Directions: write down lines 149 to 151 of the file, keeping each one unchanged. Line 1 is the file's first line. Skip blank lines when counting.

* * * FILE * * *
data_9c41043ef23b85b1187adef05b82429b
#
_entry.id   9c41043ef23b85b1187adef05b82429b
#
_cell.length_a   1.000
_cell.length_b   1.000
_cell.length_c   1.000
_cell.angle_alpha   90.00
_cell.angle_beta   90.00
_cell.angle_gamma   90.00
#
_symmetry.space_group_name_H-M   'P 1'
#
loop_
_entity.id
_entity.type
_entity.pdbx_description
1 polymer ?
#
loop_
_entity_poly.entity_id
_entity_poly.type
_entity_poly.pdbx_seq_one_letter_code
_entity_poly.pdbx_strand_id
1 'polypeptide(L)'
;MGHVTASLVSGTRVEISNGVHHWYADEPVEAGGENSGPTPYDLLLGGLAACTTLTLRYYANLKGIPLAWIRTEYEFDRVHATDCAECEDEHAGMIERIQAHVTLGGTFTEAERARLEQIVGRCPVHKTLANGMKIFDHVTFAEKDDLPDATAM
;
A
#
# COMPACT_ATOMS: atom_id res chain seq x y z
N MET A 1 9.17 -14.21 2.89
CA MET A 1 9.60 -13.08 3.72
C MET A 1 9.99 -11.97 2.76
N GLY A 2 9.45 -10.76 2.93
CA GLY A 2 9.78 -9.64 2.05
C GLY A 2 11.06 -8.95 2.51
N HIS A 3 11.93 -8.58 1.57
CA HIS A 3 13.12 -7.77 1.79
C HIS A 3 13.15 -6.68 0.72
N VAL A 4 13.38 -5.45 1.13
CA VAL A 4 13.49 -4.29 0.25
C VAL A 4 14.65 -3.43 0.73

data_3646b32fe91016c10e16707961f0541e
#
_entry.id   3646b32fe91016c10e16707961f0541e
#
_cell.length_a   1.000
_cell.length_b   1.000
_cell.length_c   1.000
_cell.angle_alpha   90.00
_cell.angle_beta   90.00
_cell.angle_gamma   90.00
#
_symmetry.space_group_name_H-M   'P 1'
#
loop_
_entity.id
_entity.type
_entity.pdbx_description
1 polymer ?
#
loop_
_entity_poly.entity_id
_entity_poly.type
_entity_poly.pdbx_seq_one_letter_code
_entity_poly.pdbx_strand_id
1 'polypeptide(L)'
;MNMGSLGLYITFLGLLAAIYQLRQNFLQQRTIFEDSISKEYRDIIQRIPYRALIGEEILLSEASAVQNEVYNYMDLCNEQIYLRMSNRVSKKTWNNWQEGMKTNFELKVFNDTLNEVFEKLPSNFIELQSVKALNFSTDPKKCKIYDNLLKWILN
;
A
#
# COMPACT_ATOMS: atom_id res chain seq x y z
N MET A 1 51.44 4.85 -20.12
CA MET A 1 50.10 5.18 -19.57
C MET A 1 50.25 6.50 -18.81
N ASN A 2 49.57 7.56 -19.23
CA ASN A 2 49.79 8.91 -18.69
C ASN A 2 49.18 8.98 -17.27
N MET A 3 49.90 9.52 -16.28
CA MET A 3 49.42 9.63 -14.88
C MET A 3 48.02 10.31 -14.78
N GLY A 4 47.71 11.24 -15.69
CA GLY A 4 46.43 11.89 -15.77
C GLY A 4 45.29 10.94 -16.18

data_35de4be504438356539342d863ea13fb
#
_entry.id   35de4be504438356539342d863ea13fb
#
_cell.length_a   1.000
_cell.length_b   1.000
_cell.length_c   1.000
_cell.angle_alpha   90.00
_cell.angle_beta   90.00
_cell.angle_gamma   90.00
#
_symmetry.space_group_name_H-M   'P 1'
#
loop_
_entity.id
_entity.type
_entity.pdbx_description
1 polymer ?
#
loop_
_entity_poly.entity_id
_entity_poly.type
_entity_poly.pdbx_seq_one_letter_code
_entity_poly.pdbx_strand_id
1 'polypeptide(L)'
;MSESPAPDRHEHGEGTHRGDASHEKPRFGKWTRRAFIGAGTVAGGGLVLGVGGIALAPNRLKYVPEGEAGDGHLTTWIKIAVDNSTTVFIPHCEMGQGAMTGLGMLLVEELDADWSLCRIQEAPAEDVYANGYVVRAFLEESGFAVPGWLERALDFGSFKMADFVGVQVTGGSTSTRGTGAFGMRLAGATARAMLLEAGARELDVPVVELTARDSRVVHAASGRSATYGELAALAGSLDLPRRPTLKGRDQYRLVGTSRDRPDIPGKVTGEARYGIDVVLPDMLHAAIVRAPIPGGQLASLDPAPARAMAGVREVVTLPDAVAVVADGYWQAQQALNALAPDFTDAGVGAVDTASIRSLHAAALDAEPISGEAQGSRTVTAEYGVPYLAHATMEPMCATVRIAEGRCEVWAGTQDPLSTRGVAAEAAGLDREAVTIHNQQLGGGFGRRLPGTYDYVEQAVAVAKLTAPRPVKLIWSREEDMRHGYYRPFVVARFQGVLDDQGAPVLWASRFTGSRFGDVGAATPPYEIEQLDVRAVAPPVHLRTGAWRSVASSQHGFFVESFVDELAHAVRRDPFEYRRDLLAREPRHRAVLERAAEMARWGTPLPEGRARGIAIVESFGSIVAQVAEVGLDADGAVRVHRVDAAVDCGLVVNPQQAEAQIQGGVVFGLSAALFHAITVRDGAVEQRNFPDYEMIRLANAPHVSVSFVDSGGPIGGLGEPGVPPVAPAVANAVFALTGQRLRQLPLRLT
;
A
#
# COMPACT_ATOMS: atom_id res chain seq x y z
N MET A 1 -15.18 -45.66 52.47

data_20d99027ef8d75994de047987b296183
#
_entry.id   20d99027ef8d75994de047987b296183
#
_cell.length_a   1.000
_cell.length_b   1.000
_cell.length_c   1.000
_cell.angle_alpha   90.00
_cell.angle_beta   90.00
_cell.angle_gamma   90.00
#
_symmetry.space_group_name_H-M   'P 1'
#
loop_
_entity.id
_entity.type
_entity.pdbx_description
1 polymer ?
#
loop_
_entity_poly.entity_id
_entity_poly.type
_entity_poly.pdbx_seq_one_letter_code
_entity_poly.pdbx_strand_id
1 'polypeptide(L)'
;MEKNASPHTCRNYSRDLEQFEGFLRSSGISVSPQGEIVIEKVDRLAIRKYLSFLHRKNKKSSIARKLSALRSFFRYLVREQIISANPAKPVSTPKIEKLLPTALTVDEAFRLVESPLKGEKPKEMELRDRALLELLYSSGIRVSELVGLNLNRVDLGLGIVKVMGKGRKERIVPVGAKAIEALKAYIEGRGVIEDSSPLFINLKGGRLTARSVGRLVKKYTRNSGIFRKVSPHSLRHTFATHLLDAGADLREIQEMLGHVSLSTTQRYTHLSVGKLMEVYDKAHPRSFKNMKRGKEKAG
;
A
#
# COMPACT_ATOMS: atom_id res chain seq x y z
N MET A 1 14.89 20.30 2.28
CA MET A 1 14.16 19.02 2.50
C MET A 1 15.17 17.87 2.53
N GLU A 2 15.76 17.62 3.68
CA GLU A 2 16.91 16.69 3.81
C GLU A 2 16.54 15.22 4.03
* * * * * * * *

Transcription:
N GLU A 2 15.76 17.62 3.68
CA GLU A 2 16.91 16.69 3.81
C GLU A 2 16.54 15.22 4.03